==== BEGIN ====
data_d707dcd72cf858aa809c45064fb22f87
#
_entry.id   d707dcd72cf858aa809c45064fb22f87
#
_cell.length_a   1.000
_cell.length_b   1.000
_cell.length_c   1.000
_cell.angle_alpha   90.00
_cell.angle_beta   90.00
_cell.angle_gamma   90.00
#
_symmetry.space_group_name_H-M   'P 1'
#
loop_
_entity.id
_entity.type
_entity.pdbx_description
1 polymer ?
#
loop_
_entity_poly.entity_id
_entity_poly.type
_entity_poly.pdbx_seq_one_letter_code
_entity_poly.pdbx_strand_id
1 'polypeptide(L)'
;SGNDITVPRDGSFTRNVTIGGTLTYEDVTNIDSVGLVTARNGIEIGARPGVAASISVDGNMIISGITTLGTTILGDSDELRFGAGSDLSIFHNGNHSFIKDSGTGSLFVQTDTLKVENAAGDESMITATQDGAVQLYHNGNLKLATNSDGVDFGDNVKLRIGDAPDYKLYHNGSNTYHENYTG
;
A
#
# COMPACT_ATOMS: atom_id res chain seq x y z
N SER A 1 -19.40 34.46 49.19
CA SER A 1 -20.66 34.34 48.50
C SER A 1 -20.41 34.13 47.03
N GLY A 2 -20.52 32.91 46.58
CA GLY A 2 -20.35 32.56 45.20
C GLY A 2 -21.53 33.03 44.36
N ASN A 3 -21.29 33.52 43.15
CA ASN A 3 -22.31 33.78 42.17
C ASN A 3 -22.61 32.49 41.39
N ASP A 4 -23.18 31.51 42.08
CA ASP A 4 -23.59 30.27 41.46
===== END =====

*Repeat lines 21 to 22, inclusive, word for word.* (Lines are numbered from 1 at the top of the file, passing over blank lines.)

_entity_poly.entity_id
_entity_poly.type